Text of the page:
Cascade Locks seeks to form fire district

By SUE RYAN

News staff writer

May 31, 2006

Cascade Locks City Council pursues its plans to form a fire district with its request going before the Hood River County Commissioners June 5.

They should officially set a public hearing in July for the proposed levy, which would be scheduled for the Nov. 2 general election.

“Before, small or rural towns could get by with volunteers,” said city manager Bob Willoughby, as to why Cascade Locks has not had a fire district before now.

The city is asking for $1 per $1,000 property value with the levy, with the boundaries of the fire district matching the city. Cascade Locks faces a shortfall of $52,002 this year to meet the needed budget.

Forming the fire district relates to the operation of services and is separate from the proposal to build a new fire hall. The city is proposing paying for that by selling the city-owned property and grants.

The city bought a one-acre site for the future fire hall from the county for $96,000 three months ago. It is east of the Oregon Department of Transportation maintenance yard along Main Street.

Currently the city has one paid employee, fire chief/paramedic Jeff Pricher, to respond 24/7 to all emergencies. While he has the support of 12 volunteers, many of them work out of the area during the day, leaving Pricher and a public works employee the only ones available to respond.

That includes serving Cascade Locks’ needs but also the region assigned by the Oregon Health Division.

“We respond all the way to Multnomah Falls and to the other end to Viento State Park,” Pricher said. “That is our ambulance service district.”

“Therein lies the issue of operating a fire and ambulance district over a large area with a small population,” said Willoughby. “If we don’t fill the gap, there will be a big hole.”

The department covers fire and ambulance calls now with an aging fleet of equipment. On a tour of the fire hall, Pricher gestures at the cracks and strains marking the 1956 cinder block structure as well as its stressed equipment.

“We have a 33-year-old fire engine with an engine older than me,” said Pricher.

If something else breaks, the city does not have money to fix it.

An example is the engine lying on cardboard panels on the floor. The engine burned up in December. Someone donated the replacement and someone else is donating labor to install it.

“If this levy does not pass, we probably won’t be able to continue the ambulance service,” Willoughby said. “We literally cannot do that with just volunteers. We have no tax base for fire and ambulance, just one general fund for the city that pays for everything.”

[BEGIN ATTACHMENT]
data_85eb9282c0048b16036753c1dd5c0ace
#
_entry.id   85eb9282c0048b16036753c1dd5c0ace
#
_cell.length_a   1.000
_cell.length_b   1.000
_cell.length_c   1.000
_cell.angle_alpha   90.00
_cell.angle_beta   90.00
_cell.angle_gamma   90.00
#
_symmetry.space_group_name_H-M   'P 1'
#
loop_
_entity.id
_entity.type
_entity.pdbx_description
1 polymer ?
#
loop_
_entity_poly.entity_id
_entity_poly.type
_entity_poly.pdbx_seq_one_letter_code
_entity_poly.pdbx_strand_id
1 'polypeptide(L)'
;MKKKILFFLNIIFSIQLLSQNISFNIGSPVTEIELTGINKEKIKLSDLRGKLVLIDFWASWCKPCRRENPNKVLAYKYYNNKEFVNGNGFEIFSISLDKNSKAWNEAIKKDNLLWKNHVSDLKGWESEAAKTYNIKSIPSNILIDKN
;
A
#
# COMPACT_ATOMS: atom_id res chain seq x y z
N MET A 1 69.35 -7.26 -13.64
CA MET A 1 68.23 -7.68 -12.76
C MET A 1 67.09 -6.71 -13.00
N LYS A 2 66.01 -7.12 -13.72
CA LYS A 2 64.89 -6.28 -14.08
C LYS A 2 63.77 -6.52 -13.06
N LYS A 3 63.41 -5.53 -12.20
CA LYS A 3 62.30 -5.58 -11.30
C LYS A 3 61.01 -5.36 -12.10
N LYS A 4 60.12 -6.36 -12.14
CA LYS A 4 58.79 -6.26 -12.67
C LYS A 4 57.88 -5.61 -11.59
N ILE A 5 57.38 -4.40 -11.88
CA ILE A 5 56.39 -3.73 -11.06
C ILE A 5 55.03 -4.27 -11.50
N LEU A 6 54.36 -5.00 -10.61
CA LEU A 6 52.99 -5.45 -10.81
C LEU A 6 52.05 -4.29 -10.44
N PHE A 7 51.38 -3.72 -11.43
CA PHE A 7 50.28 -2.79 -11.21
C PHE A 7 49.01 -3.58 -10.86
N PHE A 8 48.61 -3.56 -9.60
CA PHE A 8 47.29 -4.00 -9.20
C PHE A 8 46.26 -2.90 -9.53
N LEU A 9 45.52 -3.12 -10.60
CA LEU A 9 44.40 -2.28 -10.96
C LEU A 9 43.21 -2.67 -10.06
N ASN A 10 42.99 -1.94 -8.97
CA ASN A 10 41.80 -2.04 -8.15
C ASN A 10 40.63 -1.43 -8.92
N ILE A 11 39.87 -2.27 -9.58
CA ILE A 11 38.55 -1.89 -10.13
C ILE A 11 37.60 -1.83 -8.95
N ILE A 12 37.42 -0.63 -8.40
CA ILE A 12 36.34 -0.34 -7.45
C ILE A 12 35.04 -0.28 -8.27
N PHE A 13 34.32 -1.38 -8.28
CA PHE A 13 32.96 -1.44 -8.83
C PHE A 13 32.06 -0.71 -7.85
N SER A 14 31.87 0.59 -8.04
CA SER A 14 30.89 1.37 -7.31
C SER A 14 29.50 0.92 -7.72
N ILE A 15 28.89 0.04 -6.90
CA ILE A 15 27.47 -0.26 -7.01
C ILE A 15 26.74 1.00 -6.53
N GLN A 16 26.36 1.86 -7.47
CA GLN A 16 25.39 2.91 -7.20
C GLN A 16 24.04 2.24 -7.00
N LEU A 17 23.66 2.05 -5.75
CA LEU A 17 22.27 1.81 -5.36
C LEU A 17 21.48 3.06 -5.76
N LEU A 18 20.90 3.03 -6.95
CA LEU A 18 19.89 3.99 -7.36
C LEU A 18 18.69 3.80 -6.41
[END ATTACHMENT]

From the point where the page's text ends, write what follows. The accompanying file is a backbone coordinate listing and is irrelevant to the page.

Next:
In 2005, 70 percent of the fire department’s calls were for rescue and emergency medical service.

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Parkdale third graders sing "12 Disaster Days of Christmas"

Welcome to your sing-able Christmas gift list. What follows is an emergency rendition of “12 Days of Christmas” – for outfitting your home or car in case of snow storm, earthquake, flood or other emergency. Read it as a simple list, or sing it to the tune of “12 Days” – you know, as in “ … and a partridge in a pear tree…” Not to make light of it, but the song is a familiar framework for a set of gift ideas that you could consider gathering together, even if the recipient already owns items such as a bunch of coats, tire chains and flashlights. Stores throughout the Gorge are stocked up on all these items. Buying all 12 days might be prohibitive, but here are three ideas for checking any of the dozen off your list (notations follow, 1-12.) The gift items needed to stay warm, dry and safe are also coded to suggest items in your abode (A) in your car (C) or both (B). 12 Gallons of Water (A) 11 Family meals (B) 10 Cans of propane (A) 9 Hygiene bags (B) 8 Packs of batteries (A) 7 Spare coats (B) 6 Bright red flares (C) 5 Cozy blankets (B) 4 Tire chains (C) 3 Flashlights (B) 2 cell phone chargers (B) 1 And a crush-proof first aid kit (B) Price ranges? Here’s a few quotes for days Three, Two, Four and Nine: n A family gift of flashlights (three will run $15-30, Hood River Supply, Tum-A-Lum) n Cell phone chargers (two will run $30-60) n Tire chains (basic set, $30, Les Schwab, returnable if unused for the winter) n Family meals ($100 or so should cover the basics for three or four reasonably well-fed days) n The home kit should be kept in a handy place near an exit, and remember that water needs to be replenished every few months. If you have a solid first aid kit already, switch out the gift idea with “and-a-sto-o-u-t- tub-for it-all …” Otherwise, it’s a case of assembling your home or car kits and making sure all members of the family know what the resources are and how to use them (ie flares and propane). Emergency situations are at worst life-threatening, at best deeply uncomfortable if you and your family are left without power for an extended period, or traveling and find yourself in a situation where you need to wait out a storm, lengthy traffic delay, or other crisis. Notes on the 12 gift ideas: 12 – Gallons of water: that’s one per person in a four-member family to last for three days, the recommended minimum to be prepared for utility outages. 11 – Easy-open packaged goods, energy bars, dried food and nuts are good things to include for nutrition. Think of what your family of four needs for three days to stay fortified and hydrated (see number 12). Can-opener also recommended 10 – If you have a propane camping stove, keep extra fuel handy. 9 – Hygiene bags: put packaged moistened towelettes, toilet paper, and plastic ties in large garbage bags (for personal sanitation) Resource list courtesy of Hood River County Emergency Management, Barbara Ayers, manager/ 541-386-1213. The county also reminds residents to Get a Kit, Make A Plan to connect your family if separated, and Stay Informed. See www.co.hood-river.or.us to opt-in for citizen alerts. Enlarge